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SPINK1Serine Protease Inhibitor, Kazal Type 1
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SPINK1. SPINK1 acts as a protective protein against trypsinogen activation by inhibiting trypsin with a specific target substrate.
Physiologically SPINK1 is secreted by pancreatic acinar cells serving as a first line of defense against premature trypsinogen activation in the acini and the pancreatic ducts.
Protease serine 1 (PRSS1, OMIM 276000), cystic fibrosis transmembrane conductance regulator (CFTR, OMIM 602421), chymotrypsin C (CTRC, OMIM 601405), and SPINK1 exonic mutation are the most frequently detected gene mutations in Caucasian population [13].
Mechanisms by which SPINK1 could exert alternative functions were suggested by its structural similarities with epidermal growth factor (EGF): a 50% sequence homology, a molecular size of approximately 6 kDa, and the presence of 3 intrachain disulfide bridges (2).
(89-92) Variants in SPINK1 are associated with a moderate increased risk for pancreatitis.
Several genetic mutations, including human cationic trypsinogen (PRSS) 1, PRSS2, serine protease inhibitor Kazal type 1 gene (SPINK1), chymotrypsinogen C gene (CTRC), transmembrane conductance regulator gene (CFTR), and calcium-sensing receptor (CASR), have been noted as risk factors [2, 6].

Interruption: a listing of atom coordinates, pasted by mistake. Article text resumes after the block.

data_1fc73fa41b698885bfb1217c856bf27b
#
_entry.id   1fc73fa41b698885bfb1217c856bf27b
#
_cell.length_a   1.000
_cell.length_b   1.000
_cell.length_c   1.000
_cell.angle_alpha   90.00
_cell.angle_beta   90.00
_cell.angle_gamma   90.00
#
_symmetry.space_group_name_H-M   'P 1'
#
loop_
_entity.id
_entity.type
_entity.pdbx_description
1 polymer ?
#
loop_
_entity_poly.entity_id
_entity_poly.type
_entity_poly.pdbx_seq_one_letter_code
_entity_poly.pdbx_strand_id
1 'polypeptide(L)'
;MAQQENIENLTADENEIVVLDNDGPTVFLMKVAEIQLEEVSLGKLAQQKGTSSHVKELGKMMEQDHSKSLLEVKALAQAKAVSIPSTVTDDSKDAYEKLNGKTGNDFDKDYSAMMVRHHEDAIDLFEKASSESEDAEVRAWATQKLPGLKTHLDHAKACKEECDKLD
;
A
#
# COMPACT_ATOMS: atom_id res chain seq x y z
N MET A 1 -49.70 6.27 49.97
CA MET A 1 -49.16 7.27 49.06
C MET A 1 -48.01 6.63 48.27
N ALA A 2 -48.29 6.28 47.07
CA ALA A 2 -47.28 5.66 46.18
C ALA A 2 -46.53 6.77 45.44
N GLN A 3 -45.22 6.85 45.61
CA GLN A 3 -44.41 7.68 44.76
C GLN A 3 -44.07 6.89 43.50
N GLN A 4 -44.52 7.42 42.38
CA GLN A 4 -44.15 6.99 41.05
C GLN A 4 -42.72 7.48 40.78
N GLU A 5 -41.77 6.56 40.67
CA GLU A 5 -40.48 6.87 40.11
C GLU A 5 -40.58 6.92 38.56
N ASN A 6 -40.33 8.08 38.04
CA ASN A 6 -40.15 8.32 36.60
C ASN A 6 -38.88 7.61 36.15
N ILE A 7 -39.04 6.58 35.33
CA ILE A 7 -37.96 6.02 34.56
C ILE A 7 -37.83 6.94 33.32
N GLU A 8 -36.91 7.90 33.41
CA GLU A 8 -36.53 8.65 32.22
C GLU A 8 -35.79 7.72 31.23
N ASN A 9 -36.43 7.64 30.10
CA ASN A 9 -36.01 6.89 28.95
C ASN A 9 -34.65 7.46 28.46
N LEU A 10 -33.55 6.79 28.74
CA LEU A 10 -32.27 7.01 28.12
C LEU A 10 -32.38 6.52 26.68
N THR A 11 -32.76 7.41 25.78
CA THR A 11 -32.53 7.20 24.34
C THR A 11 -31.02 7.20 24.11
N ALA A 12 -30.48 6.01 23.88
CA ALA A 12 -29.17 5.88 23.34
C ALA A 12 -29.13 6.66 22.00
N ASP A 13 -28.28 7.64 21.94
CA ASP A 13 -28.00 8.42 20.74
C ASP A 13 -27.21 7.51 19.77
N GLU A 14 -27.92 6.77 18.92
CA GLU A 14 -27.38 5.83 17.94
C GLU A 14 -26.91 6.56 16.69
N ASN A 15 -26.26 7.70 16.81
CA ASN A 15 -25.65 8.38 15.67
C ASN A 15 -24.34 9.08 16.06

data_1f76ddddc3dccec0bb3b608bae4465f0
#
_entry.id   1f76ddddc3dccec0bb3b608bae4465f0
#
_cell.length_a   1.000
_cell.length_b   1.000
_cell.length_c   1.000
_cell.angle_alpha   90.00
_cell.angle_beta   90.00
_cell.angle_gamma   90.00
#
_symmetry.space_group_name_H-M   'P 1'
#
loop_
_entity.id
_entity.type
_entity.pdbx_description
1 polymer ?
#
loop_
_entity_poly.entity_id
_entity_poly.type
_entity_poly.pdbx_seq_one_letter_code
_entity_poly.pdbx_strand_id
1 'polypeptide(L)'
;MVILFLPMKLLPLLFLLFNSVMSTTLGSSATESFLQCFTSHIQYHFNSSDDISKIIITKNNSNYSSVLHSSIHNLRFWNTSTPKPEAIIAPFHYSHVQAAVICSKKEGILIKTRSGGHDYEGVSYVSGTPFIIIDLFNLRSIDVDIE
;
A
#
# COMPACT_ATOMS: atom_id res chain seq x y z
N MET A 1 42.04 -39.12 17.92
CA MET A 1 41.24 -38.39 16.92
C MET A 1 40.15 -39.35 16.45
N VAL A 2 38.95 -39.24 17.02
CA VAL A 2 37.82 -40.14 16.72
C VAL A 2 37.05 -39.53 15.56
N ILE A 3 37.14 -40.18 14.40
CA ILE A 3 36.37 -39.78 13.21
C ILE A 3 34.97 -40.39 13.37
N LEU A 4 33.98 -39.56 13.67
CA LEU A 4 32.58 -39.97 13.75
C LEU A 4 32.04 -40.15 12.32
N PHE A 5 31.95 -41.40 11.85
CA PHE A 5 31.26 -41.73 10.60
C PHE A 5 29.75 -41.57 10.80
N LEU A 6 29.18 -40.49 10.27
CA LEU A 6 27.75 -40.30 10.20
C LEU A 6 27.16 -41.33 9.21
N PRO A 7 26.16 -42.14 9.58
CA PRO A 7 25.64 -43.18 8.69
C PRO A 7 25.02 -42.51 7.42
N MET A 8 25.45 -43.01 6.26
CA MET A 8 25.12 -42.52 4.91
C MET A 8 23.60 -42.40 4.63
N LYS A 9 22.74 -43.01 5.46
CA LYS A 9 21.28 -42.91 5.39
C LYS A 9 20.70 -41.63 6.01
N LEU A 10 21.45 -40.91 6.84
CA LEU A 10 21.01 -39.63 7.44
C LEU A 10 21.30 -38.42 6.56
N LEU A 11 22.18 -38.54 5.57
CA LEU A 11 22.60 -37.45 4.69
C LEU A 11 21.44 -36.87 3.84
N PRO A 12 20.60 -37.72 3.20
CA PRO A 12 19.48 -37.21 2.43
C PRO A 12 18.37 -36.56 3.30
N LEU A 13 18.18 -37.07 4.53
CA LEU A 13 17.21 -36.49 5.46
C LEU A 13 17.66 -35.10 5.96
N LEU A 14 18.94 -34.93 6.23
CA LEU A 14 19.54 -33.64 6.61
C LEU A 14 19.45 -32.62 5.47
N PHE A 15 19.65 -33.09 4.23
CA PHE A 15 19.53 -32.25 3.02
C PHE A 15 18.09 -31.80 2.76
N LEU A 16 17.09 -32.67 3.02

Unlike trypsin 1 and 2, trypsin 3 is not inhibited by the pancreatic secretary trypsin inhibitor (PSTI, also called SPINK1 and TATI), which it actually can digest.
Examples of familial syndromes associated with pancreatic cancer include Li-Fraumeni (TP53), BRCA2 familial breast cancer syndrome, Peutz-Jeghers (STK11/LKB1), familial atypical mole and melanoma syndrome (CDKN2A), ataxia telangiectasia (ATM), and hereditary pancreatitis (PRSS1 and SPINK1).
Mutations in the high penetrance genes such as BRCA2, PALB2, p16/CDKN2A, PRSS1, SPINK1, and STK11 correlate with a very high lifetime risk of developing pancreatic cancer and may cause as many as 10% of pancreatic cancers in the US [19].
(58) Germline mutations in the cationic trypsinogen gene (PRSS1) have been associated with an autosomal dominant form of hereditary pancreatitis, while germline mutations in the serine protease inhibitor gene (SPINK1) have been associated with an autosomal recessive form of hereditary pancreatitis.
In humans, the genes PRSS1 [6] [protease, serine, 1 (trypsin 1)], SPINK1 (serine peptidase inhibitor, Kazal type 1) (14), and CFTR [cystic fibrosis transmembrane conductance regulator (ATP-binding cassette sub-family C, member 7)] (15-17) and genes encoding factors that modulate the inflammatory response to pancreatic injury, such as TNF [tumor necrosis factor (TNF superfamily, member 2)] (18), are reportedly associated with acute recurrent pancreatitis (19) and chronic pancreatitis (20).
For example, direct sequencing analysis for the detection of mutations in the genes coding for cationic trypsinogen (PRSS1) or trypsin inhibitor (serine protease inhibitor, Kazal type I; SPINK1) in children with chronic pancreatitis (6, 7), mutations in the cystic fibrosis gene (8-10), or SNPs in the gene encoding coagulation factor VII (11-13) can have direct therapeutic consequences.